The Canadian Cancer Society estimates that more than 23,000 Canadians will be diagnosed with prostate cancer in 2020. Among other risk factors, more and more studies point to diet as a major factor in the development of prostate cancer, as it is for cardiovascular disease, diabetes, and obesity.
Using data from a study conducted in Montreal between 2005 and 2012, a research team has shown a connection between diet and prostate cancer.
Three dietary profiles analyzed
The analysis was based on three main dietary profiles: healthy diet, a salty Western diet including alcohol, and a sugar-rich Western diet with beverages.
The first diet profile leans heavily towards fruits, vegetables and plant proteins like tofu and nuts. The salty Western diet with alcohol includes more meat and beverages such as beer and wine. The third profile is rich in pasta, pizza, desserts, and sugary carbonated drinks.
The study took age, ethnicity, education, family history, and date of last prostate cancer screening into account.
The researchers found a link between a healthy diet and a lower risk of prostate cancer. Conversely, a Western diet with sweets and beverages was associated with a higher risk and seemed to be a factor in more aggressive forms of cancer. The study did not show any clear link between a Western diet with salt and alcohol and the risk of developing the disease.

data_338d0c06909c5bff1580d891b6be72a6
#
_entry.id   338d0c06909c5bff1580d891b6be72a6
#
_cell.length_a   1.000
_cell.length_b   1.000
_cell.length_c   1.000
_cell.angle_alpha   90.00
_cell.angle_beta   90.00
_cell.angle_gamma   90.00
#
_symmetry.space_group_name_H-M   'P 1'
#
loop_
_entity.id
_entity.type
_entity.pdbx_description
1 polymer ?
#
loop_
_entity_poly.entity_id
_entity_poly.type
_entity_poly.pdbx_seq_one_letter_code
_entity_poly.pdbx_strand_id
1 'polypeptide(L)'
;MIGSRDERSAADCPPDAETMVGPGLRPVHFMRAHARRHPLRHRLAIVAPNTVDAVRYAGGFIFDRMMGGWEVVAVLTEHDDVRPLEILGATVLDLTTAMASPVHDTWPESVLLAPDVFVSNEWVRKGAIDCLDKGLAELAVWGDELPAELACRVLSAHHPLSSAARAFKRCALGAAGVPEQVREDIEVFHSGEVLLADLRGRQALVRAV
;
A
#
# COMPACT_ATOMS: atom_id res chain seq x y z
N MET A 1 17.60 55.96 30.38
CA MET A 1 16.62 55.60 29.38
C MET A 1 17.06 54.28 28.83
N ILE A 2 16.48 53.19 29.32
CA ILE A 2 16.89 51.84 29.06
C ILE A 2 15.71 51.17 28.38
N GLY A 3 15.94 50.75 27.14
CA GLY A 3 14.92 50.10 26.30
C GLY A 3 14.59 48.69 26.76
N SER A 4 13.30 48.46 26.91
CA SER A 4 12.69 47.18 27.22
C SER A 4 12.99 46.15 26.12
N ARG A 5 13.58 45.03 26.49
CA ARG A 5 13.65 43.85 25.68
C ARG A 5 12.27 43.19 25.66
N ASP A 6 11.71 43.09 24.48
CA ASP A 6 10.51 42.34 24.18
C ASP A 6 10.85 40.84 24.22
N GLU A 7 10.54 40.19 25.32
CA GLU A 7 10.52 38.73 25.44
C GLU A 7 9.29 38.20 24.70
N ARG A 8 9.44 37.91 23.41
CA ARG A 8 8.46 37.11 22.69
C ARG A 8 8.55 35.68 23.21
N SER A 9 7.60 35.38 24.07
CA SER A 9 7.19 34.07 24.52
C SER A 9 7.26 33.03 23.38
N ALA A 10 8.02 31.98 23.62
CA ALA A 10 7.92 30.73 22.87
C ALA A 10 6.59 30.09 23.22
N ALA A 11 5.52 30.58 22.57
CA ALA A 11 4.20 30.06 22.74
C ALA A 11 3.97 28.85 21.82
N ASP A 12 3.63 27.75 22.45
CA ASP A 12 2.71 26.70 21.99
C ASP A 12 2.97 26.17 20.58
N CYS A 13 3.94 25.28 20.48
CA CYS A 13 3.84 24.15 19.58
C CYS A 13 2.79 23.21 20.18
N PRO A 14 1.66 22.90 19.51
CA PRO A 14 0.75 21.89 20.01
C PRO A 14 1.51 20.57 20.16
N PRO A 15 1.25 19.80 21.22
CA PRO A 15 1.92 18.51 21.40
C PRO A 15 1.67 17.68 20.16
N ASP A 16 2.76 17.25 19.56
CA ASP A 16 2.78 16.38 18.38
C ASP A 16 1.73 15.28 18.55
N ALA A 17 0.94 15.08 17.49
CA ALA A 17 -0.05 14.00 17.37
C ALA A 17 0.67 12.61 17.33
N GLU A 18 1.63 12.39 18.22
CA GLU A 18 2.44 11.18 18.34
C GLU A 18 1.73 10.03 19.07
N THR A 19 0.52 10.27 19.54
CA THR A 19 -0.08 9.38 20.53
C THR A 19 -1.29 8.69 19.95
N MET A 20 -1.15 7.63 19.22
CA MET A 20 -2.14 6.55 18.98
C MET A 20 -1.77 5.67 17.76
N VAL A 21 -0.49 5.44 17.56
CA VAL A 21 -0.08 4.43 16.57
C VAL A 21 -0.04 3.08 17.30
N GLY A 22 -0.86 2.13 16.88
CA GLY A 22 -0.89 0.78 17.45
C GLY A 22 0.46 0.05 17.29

For a long time researchers have suspected that diet plays a role in the development of prostate cancer, but it was difficult to pinpoint the specific factors involved. This study is significant because it looks at dietary habits as a whole, rather than single foods or nutrients.
However, it was not a randomized controlled trial and therefor does not prove that a healthy diet lowers the risk of developing prostate cancer; it found an association only.
All research on this web site is the property of Leslie Beck Nutrition Consulting Inc. and is protected by copyright. Keep in mind that research on these matters continues daily and is subject to change. The information presented is not intended as a substitute for medical treatment. It is intended to provide ongoing support of your healthy lifestyle practices.